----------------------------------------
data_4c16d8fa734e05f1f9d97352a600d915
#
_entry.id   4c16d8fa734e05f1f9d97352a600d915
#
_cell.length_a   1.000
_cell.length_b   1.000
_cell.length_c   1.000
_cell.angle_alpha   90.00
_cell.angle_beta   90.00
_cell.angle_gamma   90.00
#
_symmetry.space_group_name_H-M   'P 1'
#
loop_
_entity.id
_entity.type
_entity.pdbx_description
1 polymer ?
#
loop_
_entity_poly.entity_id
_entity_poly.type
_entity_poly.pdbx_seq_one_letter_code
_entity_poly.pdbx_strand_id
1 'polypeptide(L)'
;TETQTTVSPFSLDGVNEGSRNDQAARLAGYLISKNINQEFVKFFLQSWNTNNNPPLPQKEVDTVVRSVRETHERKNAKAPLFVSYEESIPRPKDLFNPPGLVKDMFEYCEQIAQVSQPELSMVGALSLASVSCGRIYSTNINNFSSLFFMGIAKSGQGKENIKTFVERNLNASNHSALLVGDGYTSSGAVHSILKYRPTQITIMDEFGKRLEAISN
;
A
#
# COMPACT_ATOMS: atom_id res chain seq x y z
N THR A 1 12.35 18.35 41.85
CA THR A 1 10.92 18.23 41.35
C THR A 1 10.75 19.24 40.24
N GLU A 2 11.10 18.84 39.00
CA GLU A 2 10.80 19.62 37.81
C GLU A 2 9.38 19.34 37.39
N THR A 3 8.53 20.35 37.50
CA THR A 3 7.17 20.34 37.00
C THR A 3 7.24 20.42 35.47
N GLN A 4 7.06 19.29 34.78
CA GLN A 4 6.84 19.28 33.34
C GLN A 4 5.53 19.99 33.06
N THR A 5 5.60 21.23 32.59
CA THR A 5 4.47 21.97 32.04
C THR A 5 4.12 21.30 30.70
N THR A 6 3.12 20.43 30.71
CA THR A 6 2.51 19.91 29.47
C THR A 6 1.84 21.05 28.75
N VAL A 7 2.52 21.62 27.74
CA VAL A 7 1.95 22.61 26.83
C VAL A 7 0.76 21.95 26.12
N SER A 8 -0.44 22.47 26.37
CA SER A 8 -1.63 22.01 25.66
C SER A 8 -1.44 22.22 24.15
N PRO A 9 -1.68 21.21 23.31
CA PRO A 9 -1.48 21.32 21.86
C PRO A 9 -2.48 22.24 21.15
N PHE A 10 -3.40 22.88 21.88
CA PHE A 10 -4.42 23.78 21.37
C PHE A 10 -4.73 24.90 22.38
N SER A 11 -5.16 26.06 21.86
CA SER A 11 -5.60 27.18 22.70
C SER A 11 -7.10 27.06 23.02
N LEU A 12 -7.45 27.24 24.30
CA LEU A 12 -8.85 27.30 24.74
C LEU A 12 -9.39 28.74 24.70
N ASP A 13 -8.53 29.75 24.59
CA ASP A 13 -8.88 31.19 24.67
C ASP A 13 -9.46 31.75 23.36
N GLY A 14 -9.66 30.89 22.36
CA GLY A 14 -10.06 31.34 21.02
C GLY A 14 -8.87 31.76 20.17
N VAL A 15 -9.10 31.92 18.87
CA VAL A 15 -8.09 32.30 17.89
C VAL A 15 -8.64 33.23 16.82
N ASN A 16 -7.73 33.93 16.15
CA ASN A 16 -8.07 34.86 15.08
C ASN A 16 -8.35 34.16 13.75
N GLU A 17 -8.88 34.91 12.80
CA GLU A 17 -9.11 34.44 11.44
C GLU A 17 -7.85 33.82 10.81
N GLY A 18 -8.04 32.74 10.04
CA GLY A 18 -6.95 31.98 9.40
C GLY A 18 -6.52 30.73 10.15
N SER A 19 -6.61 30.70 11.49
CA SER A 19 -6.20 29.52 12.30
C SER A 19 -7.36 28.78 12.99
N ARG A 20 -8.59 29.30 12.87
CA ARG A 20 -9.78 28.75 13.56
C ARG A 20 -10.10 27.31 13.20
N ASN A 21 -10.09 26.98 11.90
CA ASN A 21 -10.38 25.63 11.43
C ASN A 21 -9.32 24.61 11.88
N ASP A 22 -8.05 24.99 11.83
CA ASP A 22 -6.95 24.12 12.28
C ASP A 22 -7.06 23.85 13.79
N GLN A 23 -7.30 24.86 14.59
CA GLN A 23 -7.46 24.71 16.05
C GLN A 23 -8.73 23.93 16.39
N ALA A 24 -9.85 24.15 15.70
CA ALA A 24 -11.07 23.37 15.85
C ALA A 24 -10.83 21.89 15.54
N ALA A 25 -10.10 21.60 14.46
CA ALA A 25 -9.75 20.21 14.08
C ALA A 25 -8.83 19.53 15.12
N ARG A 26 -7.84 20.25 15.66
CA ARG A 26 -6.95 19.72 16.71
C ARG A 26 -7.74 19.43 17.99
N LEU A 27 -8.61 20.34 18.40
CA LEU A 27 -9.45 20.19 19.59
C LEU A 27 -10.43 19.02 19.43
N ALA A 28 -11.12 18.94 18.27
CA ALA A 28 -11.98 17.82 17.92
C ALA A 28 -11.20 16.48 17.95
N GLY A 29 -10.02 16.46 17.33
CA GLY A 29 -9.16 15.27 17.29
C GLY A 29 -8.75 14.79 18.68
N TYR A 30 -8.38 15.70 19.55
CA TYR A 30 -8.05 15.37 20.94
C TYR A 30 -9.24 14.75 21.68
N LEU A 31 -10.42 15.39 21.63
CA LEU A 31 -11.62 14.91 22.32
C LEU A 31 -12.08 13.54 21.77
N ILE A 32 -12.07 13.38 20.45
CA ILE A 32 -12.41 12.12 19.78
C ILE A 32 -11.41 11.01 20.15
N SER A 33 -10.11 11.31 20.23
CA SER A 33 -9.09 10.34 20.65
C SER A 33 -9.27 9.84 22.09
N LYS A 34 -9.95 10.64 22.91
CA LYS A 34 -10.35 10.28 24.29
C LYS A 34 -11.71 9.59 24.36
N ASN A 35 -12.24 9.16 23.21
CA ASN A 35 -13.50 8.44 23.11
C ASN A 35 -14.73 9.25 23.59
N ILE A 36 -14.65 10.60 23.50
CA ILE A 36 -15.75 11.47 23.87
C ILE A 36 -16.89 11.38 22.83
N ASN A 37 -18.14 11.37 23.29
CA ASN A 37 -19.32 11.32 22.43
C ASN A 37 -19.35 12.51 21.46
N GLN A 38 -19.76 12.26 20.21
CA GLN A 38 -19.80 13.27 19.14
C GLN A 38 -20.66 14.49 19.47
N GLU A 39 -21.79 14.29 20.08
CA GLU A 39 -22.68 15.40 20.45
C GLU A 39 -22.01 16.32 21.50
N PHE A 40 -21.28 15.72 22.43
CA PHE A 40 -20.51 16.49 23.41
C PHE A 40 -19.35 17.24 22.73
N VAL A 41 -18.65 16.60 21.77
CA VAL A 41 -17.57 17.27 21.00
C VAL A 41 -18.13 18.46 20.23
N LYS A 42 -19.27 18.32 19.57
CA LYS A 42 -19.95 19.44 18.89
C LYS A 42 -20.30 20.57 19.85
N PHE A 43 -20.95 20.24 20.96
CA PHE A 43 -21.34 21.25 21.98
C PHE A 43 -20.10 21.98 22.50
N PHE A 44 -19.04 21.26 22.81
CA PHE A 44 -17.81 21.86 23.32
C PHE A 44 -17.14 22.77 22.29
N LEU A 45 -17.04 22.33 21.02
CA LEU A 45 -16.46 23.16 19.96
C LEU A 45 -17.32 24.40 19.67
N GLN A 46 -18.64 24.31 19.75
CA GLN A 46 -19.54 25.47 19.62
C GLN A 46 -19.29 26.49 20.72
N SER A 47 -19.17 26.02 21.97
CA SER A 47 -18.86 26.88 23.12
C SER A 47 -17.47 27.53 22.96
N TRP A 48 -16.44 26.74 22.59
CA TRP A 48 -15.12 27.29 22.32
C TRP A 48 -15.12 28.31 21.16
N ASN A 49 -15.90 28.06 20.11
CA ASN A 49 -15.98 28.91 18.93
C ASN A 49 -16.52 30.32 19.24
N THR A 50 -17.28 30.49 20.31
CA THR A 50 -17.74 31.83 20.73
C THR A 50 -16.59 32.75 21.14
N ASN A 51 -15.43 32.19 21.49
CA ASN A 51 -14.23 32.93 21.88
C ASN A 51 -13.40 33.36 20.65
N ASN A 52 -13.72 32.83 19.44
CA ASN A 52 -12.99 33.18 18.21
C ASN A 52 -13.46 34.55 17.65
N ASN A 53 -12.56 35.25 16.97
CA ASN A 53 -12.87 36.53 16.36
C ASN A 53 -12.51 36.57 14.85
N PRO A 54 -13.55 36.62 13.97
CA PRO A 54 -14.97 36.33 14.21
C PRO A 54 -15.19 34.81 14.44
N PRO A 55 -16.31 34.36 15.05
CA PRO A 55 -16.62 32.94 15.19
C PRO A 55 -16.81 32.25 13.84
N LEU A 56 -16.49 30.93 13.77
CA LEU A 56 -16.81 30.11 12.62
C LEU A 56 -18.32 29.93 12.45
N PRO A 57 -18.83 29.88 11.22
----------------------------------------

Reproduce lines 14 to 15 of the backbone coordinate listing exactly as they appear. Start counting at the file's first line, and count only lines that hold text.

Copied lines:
loop_
_entity.id